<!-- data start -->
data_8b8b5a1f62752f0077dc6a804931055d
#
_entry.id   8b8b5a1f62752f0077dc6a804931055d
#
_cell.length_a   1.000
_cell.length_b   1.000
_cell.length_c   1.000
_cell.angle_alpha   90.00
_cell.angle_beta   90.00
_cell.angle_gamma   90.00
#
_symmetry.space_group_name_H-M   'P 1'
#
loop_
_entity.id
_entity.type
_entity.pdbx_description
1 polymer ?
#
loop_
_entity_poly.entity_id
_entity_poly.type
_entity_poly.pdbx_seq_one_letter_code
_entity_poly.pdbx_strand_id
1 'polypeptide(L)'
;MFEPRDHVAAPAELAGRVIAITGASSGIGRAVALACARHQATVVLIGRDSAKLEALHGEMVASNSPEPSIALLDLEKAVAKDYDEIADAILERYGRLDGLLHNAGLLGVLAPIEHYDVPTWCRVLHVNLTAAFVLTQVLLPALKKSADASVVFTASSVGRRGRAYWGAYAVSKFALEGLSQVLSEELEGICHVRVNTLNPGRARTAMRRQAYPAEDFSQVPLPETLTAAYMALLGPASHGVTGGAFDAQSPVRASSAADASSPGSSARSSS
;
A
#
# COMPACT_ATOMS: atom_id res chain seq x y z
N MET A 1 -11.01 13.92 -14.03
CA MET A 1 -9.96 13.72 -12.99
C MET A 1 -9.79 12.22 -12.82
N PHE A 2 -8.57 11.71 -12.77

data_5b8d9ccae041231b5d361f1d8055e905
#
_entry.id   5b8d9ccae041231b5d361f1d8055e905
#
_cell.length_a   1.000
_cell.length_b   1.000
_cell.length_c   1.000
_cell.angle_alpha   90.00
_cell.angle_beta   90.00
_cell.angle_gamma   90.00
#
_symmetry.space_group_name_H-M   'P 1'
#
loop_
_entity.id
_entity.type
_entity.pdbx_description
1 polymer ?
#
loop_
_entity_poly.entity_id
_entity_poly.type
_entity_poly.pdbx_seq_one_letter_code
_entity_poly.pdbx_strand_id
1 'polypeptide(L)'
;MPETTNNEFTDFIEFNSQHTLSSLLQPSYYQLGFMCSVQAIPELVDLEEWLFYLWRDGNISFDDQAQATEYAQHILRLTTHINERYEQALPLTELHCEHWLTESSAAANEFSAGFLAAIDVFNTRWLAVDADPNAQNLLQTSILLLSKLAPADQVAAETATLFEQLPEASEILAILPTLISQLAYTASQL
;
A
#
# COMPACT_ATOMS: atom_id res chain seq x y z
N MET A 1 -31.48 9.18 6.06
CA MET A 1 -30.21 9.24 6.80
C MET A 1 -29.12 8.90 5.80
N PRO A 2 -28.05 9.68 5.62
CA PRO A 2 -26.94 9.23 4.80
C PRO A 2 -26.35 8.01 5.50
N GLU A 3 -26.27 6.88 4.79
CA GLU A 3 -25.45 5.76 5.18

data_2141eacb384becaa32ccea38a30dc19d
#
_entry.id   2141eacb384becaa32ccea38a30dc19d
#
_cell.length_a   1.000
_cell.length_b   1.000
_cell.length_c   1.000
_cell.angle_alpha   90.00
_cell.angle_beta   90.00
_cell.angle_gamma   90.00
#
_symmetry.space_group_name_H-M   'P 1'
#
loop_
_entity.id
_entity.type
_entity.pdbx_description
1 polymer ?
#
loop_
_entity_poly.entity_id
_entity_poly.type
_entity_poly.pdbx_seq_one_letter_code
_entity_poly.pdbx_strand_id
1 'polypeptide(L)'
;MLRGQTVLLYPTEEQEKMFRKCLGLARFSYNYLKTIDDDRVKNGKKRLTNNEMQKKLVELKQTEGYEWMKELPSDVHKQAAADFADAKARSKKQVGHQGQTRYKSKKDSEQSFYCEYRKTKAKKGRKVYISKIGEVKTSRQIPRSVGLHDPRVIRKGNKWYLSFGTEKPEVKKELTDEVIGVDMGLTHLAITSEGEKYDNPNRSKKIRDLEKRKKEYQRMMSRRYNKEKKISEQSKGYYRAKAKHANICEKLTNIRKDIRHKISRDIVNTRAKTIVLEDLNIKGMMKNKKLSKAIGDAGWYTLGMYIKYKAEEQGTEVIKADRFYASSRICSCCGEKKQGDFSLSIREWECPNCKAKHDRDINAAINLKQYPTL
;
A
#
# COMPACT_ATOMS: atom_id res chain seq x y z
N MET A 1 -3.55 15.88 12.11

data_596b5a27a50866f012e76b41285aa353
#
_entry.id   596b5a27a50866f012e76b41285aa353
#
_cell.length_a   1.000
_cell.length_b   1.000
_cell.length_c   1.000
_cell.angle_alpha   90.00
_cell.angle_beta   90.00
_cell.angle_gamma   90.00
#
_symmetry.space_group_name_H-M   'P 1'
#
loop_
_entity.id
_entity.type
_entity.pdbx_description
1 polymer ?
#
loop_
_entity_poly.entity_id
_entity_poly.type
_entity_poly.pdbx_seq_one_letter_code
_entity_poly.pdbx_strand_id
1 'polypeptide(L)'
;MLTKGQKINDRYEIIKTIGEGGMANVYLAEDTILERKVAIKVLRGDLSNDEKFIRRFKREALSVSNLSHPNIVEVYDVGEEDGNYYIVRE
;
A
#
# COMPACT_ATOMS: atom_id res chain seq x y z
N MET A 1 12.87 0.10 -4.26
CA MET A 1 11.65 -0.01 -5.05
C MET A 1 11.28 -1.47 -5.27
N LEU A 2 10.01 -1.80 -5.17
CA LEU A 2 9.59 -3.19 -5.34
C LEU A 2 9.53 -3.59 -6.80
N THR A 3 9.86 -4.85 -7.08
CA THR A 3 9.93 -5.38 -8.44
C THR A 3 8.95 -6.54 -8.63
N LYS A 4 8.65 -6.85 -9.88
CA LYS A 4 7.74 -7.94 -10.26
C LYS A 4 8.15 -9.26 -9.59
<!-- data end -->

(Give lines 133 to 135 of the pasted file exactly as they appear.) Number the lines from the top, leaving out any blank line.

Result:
# COMPACT_ATOMS: atom_id res chain seq x y z
N MET A 1 12.87 0.10 -4.26
CA MET A 1 11.65 -0.01 -5.05